In 1943 the German Wehrmacht wanted a more suitable bike for their Army. The DKW factory came out with the NZ 350-1 - the prototype of this bike was invented actually as early as 1939. This was completely suitable for army service machine, designed and built for this purpose on the NZ 350 basis. In reality there are not very many differences but a few. We are still searching for an actual DKW NZ 350-1 parts book. So far the only book we can find is the actual manual D 605.27 dated 5 Jul 1944.
One of the first major differences is the motor. According to "Short Notice No.328" this new motor started around April 1944 with engine no. 1358201. Just recently pictures came my way which showed an cast iron engine with number 1354362! This engine was very original and the gearbox parts were marked with 05/44 (May 1944) which proofs that official DKW statements have to be treated with some scepticism. Please see the pictures below to proof the above.
The DKW corporation had to make an all cast iron block motor due to aluminium shortages during the war-time period. The mayor changes were the following: The points cover and clutch area changed along with the actual clutch cable entry into the motor. This now entered the motor straight down from on top and not from the bottom like its former brother the NZ 350. The bike now had a new way to check the oil, a dip stick located on top and not from the cover like its former NZ 350.
Another difference in the motor is the cylinder head. On the NZ 350 version it has small aluminium covers on the side of the head. On the NZ 350-1 its all cast iron. (Small hint: to tell a NZ 350 cylinder from a NZ 250 cylinder, simply count the fins above the exhaust ports. On the 350 engine there are 6 fins, on the 250 engine there are only 4 fins.)
There is a difference between the and the 350 type.
Inside the engine the major difference is in the crankshaft.
The air cleaner now was changed as well and a new style air cleaner was mounted. From the previous years was a simple round air cleaner. They now mounted a self encased centrifugal air cleaner. This was a major step forward in design and was leaps and bonds above the NZ 350 version.
Another change was the coil. They now installed the Sp13R which had a 5 point position on the ignition. In the past the ignition switch was mounted on the tank, they now moved it down to the side of the motor. This was a very simple design and much different than the previous Sp12A.
The motorcycle went under a few cosmetic changes, one was the front fender. From the old style art deco looking wide front fender they went to a thin sleek fender. This was to keep mud build up down in the fender.
The next item was a new gas tank with no ignition mount. They also added a clip which was mounted onto the tank that held a dispatch riders gasmask canister. This is a very rare item. There is a stamping that screws on to the tank. The tank than has two pieces of metal (the same pieces were used on the earlier NZ to attach the knee-rubbers to the tank) welded to it which allows the stamping to screw to it so that there is not a hole in the tank. We have only seen one of these on a bike. Most have disappeared over the years.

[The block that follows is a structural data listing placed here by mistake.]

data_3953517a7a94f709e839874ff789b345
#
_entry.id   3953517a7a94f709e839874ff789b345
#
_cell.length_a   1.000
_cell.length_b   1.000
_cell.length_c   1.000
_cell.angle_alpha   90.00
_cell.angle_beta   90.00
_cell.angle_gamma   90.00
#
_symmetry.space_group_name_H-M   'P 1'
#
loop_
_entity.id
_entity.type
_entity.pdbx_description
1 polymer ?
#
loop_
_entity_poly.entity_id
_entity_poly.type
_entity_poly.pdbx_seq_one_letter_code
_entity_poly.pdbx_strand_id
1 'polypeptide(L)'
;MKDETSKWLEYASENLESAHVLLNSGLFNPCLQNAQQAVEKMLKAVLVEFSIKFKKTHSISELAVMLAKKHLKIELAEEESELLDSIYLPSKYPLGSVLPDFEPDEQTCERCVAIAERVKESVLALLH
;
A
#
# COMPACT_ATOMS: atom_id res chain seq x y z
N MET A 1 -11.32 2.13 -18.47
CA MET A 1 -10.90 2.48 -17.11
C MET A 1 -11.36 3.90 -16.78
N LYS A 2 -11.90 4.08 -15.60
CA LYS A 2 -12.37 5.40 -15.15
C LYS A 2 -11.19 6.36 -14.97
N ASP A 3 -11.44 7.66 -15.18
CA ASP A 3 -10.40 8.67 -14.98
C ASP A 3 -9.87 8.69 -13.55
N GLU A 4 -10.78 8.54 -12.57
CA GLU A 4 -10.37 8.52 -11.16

* Please note that the metal strap, holding the canister onto the bracket on the right picture, is not original. Most probably a leather or cotton strap was used to secure the gasmask canister.
They than changed the front light to a very small light with a sling shot looking mount. This is probably one of the cheapest mounts they could come up with because the design is so crude.
Another difference is a fin attached to the rear frame. This fin was a mud and snow scraper. The "Fin" would clean the debris off the tire before it passed by the drive chain. Without this "scraper fin" the mud and snow will be drawn into the motor crankcase by the returning chain. This was a very bad thing and in the winter the mud and snow could freeze inside the block disabling the bike. The fin is a direct result of lessons learned from combat in Russia.
The next thing was rear rack braces. These were not on the NZ 350 models and they added them to the NZ 350-1.
There is difference in the foot pegs on 350-1's and 350's as well. The front and rear pegs are both different than the DKW NZ 350 type.
This is basically it for the frame and overall bike, not allot of changes to the DKW NZ 350-1.
The bike was available in two main Army versions - one in the grey colours of Luftwaffe - “Schwarz-grau” (black-grey) and Wehrmacht's “Dunkel-grau” (dark grey) and a beige version, known as Sahara. Read more on colour schemes here.